Is Peter Gleick a Climate Hero?

Is Peter Gleick a Climate Hero?

I need to say a few words about Peter Gleick.

If you haven't heard of him, you will. Gleick is a co-founder of the respected Pacific Institute, a widely recognized water expert and a MacArthur Foundation "genius" fellow, but none of that matters anymore. This week, Gleick confessed to lying to the Heartland Institute to obtain confidential documents. He wrote:

I only note that the scientific understanding of the reality and risks of climate change is strong, compelling, and increasingly disturbing, and a rational public debate is desperately needed. My judgment was blinded by my frustration with the ongoing efforts -- often anonymous, well-funded, and coordinated -- to attack climate science and scientists and prevent this debate, and by the lack of transparency of the organizations involved. Nevertheless I deeply regret my own actions in this case. I offer my personal apologies to all those affected.

Until he resigned last week, Gleick was chair of the American Geophysical Union's Task Force on Scientific Ethics.

This is a sad and shocking turn of events, and you can be sure that those who try to undermine or distort climate science will make the most of it. They already are, here and here and here at Heartland. Ugh.

Disturbing, too, has been some of the reaction from climate activists. On the DeSmogBlog, a website that devotes itself to "clearing the PR pollution that clouds climate science," Richard Littlemore writes:

Whistleblowers -- and that's the role Gleick has played in this instance -- deserve respect for having the courage to make important truths known to the public at large. Without condoning or promoting an act of dishonesty, it's fair to say that Gleick took a significant personal risk -- and by standing and taking responsibility for his actions, he has shown himself willing to pay the price. For his courage, his honor, and for performing a selfless act of public service, he deserves our gratitude and applause.

This is breathtaking in its obtuseness. Setting aside the questionable ethics involved, Gleick committed a big tactical blunder.

Only slightly more measured is this blog post (The Morality of Unmasking Heartland) from scientist Stephan Lewandowsky:

Revealing to the public the active, vicious, and well-funded campaign of denial that seeks to delay action against climate change likely constitutes a classic public good.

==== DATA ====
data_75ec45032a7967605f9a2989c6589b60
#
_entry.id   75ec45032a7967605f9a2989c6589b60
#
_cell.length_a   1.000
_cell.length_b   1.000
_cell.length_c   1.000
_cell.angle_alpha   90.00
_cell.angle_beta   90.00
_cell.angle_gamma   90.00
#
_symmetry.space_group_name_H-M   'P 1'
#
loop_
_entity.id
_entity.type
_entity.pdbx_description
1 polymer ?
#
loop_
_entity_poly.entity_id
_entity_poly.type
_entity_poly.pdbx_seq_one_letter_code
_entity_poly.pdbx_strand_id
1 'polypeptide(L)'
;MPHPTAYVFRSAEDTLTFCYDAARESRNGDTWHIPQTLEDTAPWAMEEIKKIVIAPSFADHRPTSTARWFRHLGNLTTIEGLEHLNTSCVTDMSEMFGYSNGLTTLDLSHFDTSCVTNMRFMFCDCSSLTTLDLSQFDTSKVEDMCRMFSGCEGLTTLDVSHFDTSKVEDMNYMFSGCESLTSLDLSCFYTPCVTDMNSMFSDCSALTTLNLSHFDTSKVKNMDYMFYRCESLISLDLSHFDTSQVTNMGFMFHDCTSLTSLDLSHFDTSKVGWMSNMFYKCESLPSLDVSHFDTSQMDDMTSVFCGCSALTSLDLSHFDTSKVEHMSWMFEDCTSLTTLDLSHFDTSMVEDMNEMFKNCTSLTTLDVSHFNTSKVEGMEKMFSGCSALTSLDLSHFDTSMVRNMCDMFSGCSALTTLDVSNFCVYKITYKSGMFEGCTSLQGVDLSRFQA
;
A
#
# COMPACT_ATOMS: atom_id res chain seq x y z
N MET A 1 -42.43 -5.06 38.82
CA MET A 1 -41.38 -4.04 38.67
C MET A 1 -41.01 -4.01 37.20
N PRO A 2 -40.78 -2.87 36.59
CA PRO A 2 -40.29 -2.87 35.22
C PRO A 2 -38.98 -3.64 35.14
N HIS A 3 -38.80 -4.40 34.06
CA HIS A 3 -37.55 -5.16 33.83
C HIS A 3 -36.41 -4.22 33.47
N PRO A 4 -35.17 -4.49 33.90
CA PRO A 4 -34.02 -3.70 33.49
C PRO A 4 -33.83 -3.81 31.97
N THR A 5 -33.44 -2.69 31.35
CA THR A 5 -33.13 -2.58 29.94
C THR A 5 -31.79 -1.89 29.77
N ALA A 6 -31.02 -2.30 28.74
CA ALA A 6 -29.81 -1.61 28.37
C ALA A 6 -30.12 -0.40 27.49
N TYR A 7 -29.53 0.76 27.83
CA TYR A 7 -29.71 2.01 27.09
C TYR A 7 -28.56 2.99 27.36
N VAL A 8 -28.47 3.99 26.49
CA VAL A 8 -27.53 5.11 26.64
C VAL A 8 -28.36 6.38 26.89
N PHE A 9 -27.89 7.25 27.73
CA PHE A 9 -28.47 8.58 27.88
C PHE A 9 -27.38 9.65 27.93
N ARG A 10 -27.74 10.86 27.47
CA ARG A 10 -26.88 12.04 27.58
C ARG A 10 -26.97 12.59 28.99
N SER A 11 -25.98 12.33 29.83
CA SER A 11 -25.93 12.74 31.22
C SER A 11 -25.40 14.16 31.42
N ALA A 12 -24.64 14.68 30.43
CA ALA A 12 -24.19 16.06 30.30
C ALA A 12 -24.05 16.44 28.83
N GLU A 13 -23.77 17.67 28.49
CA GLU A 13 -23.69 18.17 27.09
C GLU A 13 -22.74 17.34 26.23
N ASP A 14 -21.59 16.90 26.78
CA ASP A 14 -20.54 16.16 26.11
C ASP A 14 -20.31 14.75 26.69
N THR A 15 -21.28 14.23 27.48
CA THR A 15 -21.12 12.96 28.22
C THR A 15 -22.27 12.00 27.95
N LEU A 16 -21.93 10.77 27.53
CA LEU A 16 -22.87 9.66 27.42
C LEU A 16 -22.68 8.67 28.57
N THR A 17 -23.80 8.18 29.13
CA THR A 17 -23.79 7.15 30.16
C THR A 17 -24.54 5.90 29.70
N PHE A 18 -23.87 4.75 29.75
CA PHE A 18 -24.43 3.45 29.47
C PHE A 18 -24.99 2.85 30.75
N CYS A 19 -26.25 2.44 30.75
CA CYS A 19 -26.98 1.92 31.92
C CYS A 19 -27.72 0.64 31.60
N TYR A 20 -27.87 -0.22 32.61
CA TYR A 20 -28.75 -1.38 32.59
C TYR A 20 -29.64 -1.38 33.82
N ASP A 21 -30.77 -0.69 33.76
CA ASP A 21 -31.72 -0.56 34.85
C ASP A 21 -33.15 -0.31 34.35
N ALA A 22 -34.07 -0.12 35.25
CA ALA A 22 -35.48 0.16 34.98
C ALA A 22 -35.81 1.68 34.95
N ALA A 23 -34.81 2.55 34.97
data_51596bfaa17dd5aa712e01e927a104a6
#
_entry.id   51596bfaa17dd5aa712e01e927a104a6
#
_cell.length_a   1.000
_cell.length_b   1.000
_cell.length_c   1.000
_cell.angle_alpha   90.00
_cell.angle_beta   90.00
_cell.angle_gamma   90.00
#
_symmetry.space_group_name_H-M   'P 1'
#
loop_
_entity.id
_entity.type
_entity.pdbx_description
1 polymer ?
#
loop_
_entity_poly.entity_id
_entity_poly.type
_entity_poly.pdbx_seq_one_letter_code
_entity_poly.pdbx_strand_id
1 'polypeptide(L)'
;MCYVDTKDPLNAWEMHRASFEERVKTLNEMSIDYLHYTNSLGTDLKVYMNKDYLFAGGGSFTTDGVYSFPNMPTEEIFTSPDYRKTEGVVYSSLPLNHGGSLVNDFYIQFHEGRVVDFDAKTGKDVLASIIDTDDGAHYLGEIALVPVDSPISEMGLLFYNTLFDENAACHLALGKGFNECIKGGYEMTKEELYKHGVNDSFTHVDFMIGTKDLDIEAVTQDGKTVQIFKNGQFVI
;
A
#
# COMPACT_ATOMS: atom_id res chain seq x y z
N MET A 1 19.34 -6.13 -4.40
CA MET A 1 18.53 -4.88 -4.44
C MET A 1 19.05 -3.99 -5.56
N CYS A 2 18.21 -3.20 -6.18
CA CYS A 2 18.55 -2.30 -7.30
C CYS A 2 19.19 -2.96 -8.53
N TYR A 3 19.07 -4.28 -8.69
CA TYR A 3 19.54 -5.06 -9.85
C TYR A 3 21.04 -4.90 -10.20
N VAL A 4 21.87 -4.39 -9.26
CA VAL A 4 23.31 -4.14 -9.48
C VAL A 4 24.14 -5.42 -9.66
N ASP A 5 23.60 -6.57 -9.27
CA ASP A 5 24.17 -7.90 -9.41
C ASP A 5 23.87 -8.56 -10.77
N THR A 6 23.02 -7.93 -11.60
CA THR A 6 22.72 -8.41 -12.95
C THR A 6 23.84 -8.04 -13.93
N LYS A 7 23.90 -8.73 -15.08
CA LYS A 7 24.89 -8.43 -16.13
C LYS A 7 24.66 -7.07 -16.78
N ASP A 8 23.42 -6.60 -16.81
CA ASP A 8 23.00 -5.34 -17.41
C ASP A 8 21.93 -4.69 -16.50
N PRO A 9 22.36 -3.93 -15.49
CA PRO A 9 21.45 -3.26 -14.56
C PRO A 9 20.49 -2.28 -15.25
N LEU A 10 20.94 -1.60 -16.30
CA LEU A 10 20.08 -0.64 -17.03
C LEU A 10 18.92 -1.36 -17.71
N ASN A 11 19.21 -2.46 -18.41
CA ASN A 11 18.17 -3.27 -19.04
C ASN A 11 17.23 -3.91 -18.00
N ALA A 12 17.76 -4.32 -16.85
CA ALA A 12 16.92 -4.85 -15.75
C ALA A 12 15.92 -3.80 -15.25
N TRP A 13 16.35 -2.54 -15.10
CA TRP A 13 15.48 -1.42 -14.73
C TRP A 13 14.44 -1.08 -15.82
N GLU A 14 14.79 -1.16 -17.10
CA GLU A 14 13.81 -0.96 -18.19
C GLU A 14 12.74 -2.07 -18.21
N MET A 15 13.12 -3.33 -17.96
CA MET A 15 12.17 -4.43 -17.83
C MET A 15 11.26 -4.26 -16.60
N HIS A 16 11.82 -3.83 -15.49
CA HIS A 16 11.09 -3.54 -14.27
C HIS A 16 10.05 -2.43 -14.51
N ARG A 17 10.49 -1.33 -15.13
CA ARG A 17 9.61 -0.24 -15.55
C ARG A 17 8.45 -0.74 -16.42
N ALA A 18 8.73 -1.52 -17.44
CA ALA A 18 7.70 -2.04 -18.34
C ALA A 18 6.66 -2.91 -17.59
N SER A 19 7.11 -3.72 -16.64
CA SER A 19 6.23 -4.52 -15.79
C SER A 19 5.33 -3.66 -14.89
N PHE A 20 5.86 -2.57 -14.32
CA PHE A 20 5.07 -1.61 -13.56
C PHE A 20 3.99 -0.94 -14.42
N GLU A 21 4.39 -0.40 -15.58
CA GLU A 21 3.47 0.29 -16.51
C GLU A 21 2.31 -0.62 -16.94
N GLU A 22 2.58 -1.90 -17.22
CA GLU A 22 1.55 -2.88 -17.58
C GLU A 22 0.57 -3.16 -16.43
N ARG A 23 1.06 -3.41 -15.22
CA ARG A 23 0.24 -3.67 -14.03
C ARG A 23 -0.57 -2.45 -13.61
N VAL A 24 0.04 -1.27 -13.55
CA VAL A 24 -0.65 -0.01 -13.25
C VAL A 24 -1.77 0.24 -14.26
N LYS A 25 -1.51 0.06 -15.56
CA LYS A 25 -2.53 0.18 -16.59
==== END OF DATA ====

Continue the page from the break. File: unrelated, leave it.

It is a matter of personal moral judgment whether that public good justifies Gleick's sting operation to obtain those revelations.

Good judgment, of course, is exactly what's lacking here.

Megan McArdle put it well:

When skeptics complain that global warming activists are apparently willing to go to any lengths -- including lying -- to advance their worldview, I'd say one of the movement's top priorities should be not proving them right. And if one rogue member of the community does something crazy that provides such proof, I'd say it is crucial that the other members of the community say "Oh, how horrible, this is so far beyond the pale that I cannot imagine how this ever could have happened!" and not, "Well, he's apologized and I really think it's pretty crude and opportunistic to make a fuss about something that's so unimportant in the grand scheme of things."

After you have convinced people who you fervently believe your cause to be more important than telling the truth, you've lost the power to convince them of anything else.

One of the ironies here is that the leaked Heartland documents didn't prove very much. Anyone who's paid attention knows that Heartland has gone to extraordinary lengths to challenge the scientific consensus around climate change. And, yes, folks, it is a consensus.

If anything was surprising in the documents, it was the realization that Heartland is a puny little group in the grand scheme of things (with less than an $8 million annual budget) and that so far as is known, it is not a front for the fossil fuel industry, as has been widely alleged. (There remains the mystery of Heartland's Anonymous Donor who gave more than $14 million to the organization and may turn out to be an oil or coal baron. Here's some informed speculation on the Anonymous Donor.)

It's absurd to compare the Heartland documents to, say, the Pentagon Papers, as some have. Gleick's behavior is more akin to the sting operations conducted by conservative filmmaker James O'Keefe.

This story will get worse before it gets better. There remains the sticky problem of a "climate strategy" memo which appears to be a forgery, for a host of reasons, not the least of which is that it includes mistakes about Heartland that no insider would make. (See McArdle for the details.)

Even before Gleick confessed, his critics suggested that he forged the climate memo; it's written in a style similar to his, and identifies him as a nemesis of the climate deniers, thus inflating his own importance. Gleick says that he got the strategy memo in the mail, and that was what prompted him to lie to pry the other documents out of Heartland. That story strains credulity, to put it mildly.

Let's hope that we can all agree that it's not OK to forge a document, not even when the planet's future is at stake.

In his confession, Gleick wrote that a "rational public debate is desperately needed" about climate.

That, at least, he got right.

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